Second, on 13 March, Trump declared a National Emergency to accelerate response and recovery.
Third, as noted above, the Senate will take up the $105 billion House bill now that most of the Democrats' graft has been removed.
And fourth, Senate negotiations will also move forward on the massive spending package proposed by the Trump administration as the preferred alternative to the Senate Democrats' $750 billion proposal. The administration initially said its proposal would be $850 billion — but that's "The Art of the Deal."
The Trump administration's fiscal plan includes enormous financial relief to certain industries hit hardest by the shutdown — which, by extension, is relief to American workers and their families. Unfortunately, Democrats will never connect the two.
Notably, it includes about $500 billion in direct payments of more than $1,000 to most American adults.
"We want to make sure Americans get money in their pockets quickly and small-business owners have access to funds," Secretary Mnuchin said, adding, "We're looking at sending checks to Americans immediately ... in the next two weeks."
That would be some version of Sen. Mitt Romney's version of former Demo presidential contender Andrew Yang's version of direct payments to individuals.
However, by far the most sensible way to increase income to working men and women is Trump's proposal to suspend the payroll tax through the end of this year. Here, the administration is angling for some mix of payroll-tax rollback and direct distribution. The president has called for a 0% payroll tax for the next nine months, which would immediately increase take-home pay for tens of millions of American breadwinners.
White House legislative-affairs director Eric Ueland said, "The president believes very strongly in his payroll-tax-cut idea and has made it crystal clear more than once his interest in seeing action on the payroll-tax cut from Congress this year. However, there are also many other good ideas that members of Congress have."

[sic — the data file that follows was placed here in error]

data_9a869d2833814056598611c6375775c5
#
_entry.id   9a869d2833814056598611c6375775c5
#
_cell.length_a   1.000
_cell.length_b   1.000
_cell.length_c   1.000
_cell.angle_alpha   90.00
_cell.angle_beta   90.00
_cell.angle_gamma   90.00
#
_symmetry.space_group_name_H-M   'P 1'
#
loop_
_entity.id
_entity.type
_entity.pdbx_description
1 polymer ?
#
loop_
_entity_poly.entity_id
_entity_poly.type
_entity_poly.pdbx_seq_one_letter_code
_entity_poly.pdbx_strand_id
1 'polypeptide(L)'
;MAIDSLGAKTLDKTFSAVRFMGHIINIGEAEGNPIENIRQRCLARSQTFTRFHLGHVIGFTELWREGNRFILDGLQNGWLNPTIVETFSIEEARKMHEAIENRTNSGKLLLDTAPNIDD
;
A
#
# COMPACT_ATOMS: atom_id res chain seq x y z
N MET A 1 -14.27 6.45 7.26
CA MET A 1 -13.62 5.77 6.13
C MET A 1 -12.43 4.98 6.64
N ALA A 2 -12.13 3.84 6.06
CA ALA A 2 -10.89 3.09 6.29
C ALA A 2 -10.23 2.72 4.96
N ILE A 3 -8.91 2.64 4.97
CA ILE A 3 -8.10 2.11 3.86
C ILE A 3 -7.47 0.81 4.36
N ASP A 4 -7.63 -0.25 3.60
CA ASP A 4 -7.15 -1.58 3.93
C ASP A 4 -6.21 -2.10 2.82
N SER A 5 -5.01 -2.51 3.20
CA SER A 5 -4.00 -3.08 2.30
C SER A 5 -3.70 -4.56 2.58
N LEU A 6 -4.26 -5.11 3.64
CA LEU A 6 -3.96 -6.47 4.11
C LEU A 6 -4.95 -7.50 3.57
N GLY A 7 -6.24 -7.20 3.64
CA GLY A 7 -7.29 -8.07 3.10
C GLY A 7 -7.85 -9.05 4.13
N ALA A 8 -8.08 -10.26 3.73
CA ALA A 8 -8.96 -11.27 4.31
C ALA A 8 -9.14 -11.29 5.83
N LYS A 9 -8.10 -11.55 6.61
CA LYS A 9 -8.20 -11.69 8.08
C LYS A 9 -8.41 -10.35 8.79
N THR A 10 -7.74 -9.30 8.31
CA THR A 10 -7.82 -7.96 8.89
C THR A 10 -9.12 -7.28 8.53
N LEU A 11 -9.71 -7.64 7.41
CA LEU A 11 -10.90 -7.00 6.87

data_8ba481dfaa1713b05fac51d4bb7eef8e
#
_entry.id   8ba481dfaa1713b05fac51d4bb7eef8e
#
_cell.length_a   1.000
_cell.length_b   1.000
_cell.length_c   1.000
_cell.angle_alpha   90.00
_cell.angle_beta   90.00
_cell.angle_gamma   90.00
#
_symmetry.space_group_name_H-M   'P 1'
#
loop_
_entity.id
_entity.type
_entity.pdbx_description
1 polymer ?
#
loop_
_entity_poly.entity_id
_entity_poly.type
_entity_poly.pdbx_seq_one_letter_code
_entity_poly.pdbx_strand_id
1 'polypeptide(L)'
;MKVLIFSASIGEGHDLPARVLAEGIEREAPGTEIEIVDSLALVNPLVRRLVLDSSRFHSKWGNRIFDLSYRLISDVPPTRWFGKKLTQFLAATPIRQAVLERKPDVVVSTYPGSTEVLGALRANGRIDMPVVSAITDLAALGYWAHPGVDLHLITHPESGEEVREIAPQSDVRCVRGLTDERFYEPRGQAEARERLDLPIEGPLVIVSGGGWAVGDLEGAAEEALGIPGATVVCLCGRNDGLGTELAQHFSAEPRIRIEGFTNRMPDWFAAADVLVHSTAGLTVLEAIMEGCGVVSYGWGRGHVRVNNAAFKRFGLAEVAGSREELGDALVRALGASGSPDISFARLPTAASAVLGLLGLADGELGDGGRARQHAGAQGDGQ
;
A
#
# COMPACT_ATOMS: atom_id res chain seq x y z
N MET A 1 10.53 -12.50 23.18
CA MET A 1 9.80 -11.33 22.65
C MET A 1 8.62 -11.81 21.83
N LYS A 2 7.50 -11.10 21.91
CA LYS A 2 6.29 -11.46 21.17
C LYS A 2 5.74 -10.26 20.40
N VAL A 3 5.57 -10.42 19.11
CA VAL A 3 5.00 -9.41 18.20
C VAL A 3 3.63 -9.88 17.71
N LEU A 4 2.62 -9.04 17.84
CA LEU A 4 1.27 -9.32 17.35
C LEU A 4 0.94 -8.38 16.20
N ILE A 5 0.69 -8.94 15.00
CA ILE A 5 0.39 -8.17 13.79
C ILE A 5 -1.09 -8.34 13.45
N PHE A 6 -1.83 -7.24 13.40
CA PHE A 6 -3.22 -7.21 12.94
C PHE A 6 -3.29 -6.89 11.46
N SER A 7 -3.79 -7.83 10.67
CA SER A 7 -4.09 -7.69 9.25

The payroll tax is imposed on employees and businesses (which is to say, on employees), ostensibly to fund Social Security, Medicare, and other government programs — all of which are actually "funded" by treasury IOUs to be repaid by future generations. The PT rate has increased from 4% in 1955 to 15.3% today, almost 400% — now maxing out at $7,960 for a single-earner family. Today, more than 70% of Americans pay more in payroll taxes than income taxes.
If Trump's proposed payroll-tax suspension were fully implemented, it would amount to an $800 billion tax cut between now and January 2021. That's about 5% of gross domestic product, and it would inject every dime back into the economy.
But a payroll-tax suspension is political kryptonite for Democrats, because the last thing they want their constituents to know is what their paychecks would look like without government taking that big cut right off the top.
Nonetheless, Democrats know the kryptonite option is better than the option of suspending income-tax withholding — which they know the administration would propose if they balk on the payroll suspension.
The withholding tax was an emergency World War II measure implemented as the Current Tax Payment Act of 1943. But it never went away. If it were now suspended and the American people actually had to set aside or scrape together the funds necessary to make the annual April tax-filing deadline, they would then become acutely aware of the cost of government. And Democrats want to avoid that scrutiny at all costs.
One caveat with the direct payments: Republicans need to exercise caution so they don't reseed renewed calls from leftist Democrats for the ultimate socialist redistribution scheme — Universal Basic Income.
Let the political shenanigans continue.
Mark Alexander is the executive editor of the Patriot Post.